OK, I’ll say it: If the Oscars were held today (nearly two-thirds of the way through 2011) Woody Allen could have another Best Picture winner. Of course the 84th Academy Awards aren’t being held yet and we are still four and a half months away from the end of eligibility. But as I embark on the fall season beginning with the Venice + Telluride + Toronto film festivals it’s time to take a look at where things stand and where things are going. First up in this series of posts: Is there anything released so far in 2011 with a realistic chance to ultimately win Best Picture? Or at the very least earn a nomination? Remember, new rules say from 5 to 10 films could be nominated, meaning each nominee can’t get there without receiving at least 300 first place votes in the nominating process. Conventional wisdom is that films released in the first 8 months of the year are at a tremendous disadvantage to those coming out in the fall and holiday season. Last year no eventual winner in the top 8 categories was released before October — and 7 of those winners came out on or after Thanksgiving. Then again some recent Best Pic winners like The Hurt Locker (2010) and Crash (2005) came from the first half of their respective years. Other classic Best Pic champs like Patton, The Godfather, The Silence Of The Lambs, Gladiator, Braveheart, and yes, Woody Allen’s first Best Picture, Annie Hall (1977), were all released in the first 5 months of their respective years so it would be foolish to downgrade the chances of movies we’ve already seen this year. Or would it? Indeed 4 of last time’s 10 Best Picture nominees were released in June and July.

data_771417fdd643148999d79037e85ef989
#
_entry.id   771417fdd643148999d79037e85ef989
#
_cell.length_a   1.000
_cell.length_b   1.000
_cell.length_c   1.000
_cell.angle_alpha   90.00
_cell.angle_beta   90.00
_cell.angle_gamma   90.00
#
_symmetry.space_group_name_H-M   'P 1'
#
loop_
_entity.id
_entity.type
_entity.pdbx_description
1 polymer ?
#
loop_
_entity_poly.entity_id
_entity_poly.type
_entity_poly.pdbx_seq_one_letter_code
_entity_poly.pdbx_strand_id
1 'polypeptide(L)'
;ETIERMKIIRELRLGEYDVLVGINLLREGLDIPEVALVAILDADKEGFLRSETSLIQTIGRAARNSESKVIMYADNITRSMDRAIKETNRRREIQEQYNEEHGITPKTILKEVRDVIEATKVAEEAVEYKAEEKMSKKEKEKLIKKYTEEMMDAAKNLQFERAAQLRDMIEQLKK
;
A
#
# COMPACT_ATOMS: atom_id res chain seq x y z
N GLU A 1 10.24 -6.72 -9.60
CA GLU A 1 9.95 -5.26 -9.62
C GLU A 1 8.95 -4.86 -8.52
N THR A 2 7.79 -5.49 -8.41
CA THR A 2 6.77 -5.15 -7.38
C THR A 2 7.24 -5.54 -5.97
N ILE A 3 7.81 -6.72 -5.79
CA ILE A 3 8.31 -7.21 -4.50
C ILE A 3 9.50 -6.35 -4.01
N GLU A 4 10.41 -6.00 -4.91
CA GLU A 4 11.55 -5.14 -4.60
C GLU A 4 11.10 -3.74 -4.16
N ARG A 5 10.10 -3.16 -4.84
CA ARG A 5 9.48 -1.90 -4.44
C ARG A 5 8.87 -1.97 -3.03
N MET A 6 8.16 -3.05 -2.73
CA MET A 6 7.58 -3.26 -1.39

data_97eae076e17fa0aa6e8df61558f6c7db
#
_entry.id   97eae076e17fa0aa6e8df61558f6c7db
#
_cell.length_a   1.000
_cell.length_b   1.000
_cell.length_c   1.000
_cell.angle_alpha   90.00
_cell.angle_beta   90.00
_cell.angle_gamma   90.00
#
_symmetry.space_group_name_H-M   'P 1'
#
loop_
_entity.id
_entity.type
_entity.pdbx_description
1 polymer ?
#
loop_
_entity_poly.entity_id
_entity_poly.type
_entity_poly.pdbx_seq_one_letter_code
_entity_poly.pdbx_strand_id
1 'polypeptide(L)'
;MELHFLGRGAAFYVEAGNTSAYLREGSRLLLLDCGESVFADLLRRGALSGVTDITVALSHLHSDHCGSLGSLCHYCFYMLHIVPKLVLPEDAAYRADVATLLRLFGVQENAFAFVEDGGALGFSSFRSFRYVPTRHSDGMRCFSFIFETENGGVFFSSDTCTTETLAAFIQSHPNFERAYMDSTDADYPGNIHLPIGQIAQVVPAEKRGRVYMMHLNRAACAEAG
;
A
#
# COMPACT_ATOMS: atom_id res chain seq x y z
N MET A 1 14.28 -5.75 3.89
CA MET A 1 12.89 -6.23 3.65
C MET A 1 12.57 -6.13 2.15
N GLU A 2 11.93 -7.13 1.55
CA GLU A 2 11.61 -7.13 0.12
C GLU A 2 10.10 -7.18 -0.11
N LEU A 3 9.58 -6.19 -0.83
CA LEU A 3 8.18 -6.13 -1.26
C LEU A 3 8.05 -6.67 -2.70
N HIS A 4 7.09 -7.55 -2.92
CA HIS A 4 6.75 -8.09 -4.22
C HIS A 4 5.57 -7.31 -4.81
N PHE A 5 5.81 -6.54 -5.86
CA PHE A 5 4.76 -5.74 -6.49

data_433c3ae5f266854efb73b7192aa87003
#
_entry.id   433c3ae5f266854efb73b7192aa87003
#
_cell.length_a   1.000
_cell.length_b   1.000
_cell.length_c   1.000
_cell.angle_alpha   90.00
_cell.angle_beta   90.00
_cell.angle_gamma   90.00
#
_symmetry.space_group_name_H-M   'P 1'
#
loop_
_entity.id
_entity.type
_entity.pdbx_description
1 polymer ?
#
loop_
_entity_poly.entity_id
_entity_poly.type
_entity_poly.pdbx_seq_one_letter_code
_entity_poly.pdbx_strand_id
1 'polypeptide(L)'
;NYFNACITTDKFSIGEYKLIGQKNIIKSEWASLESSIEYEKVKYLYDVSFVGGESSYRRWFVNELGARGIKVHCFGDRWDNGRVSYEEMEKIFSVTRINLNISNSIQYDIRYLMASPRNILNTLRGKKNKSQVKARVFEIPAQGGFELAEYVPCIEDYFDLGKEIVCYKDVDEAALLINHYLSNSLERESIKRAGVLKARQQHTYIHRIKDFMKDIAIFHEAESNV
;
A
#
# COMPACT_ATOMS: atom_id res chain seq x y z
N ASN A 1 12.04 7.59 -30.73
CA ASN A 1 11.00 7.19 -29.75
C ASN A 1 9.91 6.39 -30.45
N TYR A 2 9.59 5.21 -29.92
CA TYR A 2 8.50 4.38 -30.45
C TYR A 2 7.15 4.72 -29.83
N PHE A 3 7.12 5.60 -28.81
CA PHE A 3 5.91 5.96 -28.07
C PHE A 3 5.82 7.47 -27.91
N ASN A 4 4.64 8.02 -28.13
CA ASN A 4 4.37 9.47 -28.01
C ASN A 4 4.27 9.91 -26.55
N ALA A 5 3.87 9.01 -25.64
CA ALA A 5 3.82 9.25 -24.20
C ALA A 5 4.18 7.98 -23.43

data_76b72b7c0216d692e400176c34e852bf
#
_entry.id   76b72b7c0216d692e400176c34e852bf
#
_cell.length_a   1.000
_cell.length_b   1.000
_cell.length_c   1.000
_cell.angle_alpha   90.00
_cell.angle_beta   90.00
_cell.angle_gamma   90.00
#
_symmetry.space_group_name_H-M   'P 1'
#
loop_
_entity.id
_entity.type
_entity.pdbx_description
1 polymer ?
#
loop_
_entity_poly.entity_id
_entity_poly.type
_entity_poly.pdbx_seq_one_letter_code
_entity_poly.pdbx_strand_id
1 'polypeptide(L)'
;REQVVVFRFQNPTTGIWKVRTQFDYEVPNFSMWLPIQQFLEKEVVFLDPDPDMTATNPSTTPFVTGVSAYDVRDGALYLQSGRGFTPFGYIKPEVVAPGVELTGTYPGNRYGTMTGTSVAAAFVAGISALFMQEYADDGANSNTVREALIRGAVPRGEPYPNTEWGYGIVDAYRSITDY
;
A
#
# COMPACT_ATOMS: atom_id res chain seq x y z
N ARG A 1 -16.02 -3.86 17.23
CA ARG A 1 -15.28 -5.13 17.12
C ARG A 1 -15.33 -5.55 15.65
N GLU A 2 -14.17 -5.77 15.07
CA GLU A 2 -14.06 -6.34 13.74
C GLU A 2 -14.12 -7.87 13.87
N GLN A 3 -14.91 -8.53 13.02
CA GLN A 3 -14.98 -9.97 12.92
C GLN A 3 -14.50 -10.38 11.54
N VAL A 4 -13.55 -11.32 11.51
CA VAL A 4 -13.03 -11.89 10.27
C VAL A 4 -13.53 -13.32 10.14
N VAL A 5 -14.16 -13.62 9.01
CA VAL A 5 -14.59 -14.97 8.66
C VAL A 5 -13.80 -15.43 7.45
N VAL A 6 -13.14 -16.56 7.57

But other than animated films like Rango and Rio there were no solid Best Pic possibilities until we hit the Cannes Film Festival in May. Slowly simmering Best Picture talk was sparked by the fest opener, Allen’s rapturously received Midnight In Paris and Terrence Malick’s Palme d’Or winner The Tree Of Life which both went on to later May domestic releases. The Allen film has become his most financially successful film ever and it will hit the $50 million benchmark this weekend. Its official Academy screening was packed to the rafters (“the best turnout I have seen in years”, according to one member) and was extremely well received. “I liked it but some members I know got mad at me because I didn’t love it,” another voter told me. “I haven’t seen anything that’s gotten that kind of response.”

One awards consultant with no connection to Sony Pictures Classics or Allen’s film asked. “Who would have thought Midnight In Paris would be the first film cemented [for a nomination]?” But some contend that it is just too lightweight to go the distance and will fade. Still, to get those ever-more-crucial first-place votes, a film has to have a passionate uber-enthusiastic following. And the vibe I am currently getting from numerous members is that Woody hit this one out of the park. And let’s face it: with Woody’s career tally of 21 nominations and 3 wins, the Academy is friendly territory for him, at least when he’s on his game. His last directing nod was in 1994 for Bullets Over Broadway. His most recent writing nod was 6 years ago for the drama Match Point. With SPC planning a major campaign, nominations are not out of the question for Picture, Directing, Supporting Actress (Marion Cotillard) and one is already locked for Original Screenplay.